Agri-food businesses urged to register with department immediately

The Minister for Agriculture, Food and the Marine Charlie McConalogue has today, Friday October 16, urged agri-food businesses to immediately take the practical steps necessary to prepare for the changes that Brexit will bring from January 1, 2021.

While outlining the Brexit components of his department’s 2021 budget, the minister reminded importers and exporters of agri-food goods from / to the UK, that they must act now.

The minister said: “With or without a deal, change is coming on January 1, 2021. We are no longer talking about missed deadlines for a no-deal Brexit.

Regardless of the outcome of the EU-UK negotiations, the UK will be outside the EU’s single market and customs union.

“That means new import controls and export certification requirements will come into effect in respect of animals, plants and products of animal and plant origin moving to, from or through Great Britain,” said Minister McConalogue.

The minister is urging businesses to prepare and register as soon as possible with the Department of Agriculture, Food and the Marine.

He noted the vulnerability of the agri-food and fisheries sectors in the event that no EU-UK agreement is reached in the coming weeks and outlined the government’s budgetary provision for an overall contingency fund of €3.4 billion to address the twin challenges of Brexit and Covid-19.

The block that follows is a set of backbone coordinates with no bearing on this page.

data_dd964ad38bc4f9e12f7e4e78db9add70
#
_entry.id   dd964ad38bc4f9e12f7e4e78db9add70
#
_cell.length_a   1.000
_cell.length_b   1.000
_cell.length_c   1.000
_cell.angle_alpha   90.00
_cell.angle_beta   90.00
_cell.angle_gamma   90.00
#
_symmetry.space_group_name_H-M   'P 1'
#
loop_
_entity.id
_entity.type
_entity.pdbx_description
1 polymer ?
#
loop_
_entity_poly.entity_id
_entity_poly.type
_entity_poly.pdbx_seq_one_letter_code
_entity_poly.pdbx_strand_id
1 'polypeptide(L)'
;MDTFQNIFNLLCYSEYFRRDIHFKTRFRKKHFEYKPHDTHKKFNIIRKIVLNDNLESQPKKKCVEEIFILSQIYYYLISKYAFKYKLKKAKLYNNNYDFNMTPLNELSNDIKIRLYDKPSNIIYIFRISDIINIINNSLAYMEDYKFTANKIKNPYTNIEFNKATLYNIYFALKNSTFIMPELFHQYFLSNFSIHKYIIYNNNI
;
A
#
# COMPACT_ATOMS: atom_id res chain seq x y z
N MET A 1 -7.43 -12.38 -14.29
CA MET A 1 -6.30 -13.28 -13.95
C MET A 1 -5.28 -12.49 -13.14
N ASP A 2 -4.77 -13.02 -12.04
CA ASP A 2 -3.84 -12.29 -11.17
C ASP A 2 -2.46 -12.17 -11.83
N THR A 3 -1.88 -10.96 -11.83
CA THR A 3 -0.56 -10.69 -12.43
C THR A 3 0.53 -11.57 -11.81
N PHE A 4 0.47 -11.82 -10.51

Minister McConalogue stated: “This contingency fund will be made available to assist our most vulnerable sectors. In addition, we know that the EU will establish a €5 billion Brexit Adjustment Reserve for the member states and sectors worst affected by Brexit.

Clearly, Ireland and its agri-food and fisheries sectors are particularly exposed, and I look forward to seeing the commission’s proposals in relation to how this fund will be administered.

Referring specifically to the challenge of Brexit for the Department in terms of import controls and export certification, the minister said that Ireland has to ensure that imports from third countries do not pose a threat to the integrity of the single market.

“From January 1, 2021, the UK will be one of those third countries and new requirements will arise in relation to imports and exports from, to and through Great Britain,” said the agriculture minister.

We have been putting the necessary arrangements in place for some time, and I am very pleased to have secured an additional €39 million in respect of staffing and infrastructure-related expenditure.

“This will ensure that my department will be in a position to fulfill its expanded control obligations at ports and airports and continue to facilitate trade,” he said.

Minister McConalogue has acknowledged that the UK remains by far our most important export market and said that efforts will continue to maintain “our position in the future”.

The minister added: “I therefore welcome the additional funding of €4 million for Bord Bia, which will bring its total grant to €52.25 million, and will allow Bord Bia to continue its market support efforts in the UK, European and wider international markets.

Time is very short now and with less than 80 days left until January 1, now is the time to get Brexit ready. Therefore I am urging the entire industry to continue their Brexit preparations now.

Anyone moving goods from, to or through Great Britain should register with the Department of Agriculture, Food and the Marine as an importer or exporter, and arrange registration on the TRACEs system.